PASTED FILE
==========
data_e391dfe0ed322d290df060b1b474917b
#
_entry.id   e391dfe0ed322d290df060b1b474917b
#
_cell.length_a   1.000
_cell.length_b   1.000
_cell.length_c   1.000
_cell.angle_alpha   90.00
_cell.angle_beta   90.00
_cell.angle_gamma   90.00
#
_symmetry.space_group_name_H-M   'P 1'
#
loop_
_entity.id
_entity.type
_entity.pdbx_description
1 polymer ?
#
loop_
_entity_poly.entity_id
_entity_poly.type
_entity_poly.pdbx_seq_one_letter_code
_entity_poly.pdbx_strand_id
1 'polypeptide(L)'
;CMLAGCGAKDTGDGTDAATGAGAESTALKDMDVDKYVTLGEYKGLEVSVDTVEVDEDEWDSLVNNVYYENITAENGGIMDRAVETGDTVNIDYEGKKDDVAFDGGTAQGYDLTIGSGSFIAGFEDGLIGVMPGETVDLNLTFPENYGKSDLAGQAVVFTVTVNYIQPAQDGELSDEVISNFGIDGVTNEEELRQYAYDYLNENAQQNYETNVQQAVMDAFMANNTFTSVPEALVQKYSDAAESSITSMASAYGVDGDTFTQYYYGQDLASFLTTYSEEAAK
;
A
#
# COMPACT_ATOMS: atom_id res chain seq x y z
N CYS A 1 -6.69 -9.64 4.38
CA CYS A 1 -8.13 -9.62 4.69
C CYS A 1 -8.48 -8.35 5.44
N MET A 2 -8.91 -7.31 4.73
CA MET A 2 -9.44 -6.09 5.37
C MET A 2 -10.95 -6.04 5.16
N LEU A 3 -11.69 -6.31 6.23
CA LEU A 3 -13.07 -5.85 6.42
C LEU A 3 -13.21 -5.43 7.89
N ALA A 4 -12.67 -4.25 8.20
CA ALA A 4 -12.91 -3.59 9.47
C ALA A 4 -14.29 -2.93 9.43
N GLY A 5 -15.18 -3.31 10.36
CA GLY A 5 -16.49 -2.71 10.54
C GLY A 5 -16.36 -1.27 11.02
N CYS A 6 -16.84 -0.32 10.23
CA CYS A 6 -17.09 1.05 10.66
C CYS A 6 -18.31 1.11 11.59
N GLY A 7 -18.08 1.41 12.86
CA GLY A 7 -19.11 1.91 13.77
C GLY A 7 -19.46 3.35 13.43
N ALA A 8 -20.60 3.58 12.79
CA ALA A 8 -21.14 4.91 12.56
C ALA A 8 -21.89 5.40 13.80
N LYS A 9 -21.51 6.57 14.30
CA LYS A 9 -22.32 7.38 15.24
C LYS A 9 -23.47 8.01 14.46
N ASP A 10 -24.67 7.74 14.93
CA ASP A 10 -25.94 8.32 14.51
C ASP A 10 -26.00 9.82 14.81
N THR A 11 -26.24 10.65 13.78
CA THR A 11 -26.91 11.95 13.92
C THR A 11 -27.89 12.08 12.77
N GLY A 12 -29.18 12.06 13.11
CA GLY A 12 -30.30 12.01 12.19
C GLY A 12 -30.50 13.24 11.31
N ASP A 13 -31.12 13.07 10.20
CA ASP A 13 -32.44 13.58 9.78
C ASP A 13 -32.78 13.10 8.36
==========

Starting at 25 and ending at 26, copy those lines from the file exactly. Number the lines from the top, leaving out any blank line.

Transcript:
1 'polypeptide(L)'
;CMLAGCGAKDTGDGTDAATGAGAESTALKDMDVDKYVTLGEYKGLEVSVDTVEVDEDEWDSLVNNVYYENITAENGGIMDRAVETGDTVNIDYEGKKDDVAFDGGTAQGYDLTIGSGSFIAGFEDGLIGVMPGETVDLNLTFPENYGKSDLAGQAVVFTVTVNYIQPAQDGELSDEVISNFGIDGVTNEEELRQYAYDYLNENAQQNYETNVQQAVMDAFMANNTFTSVPEALVQKYSDAAESSITSMASAYGVDGDTFTQYYYGQDLASFLTTYSEEAAK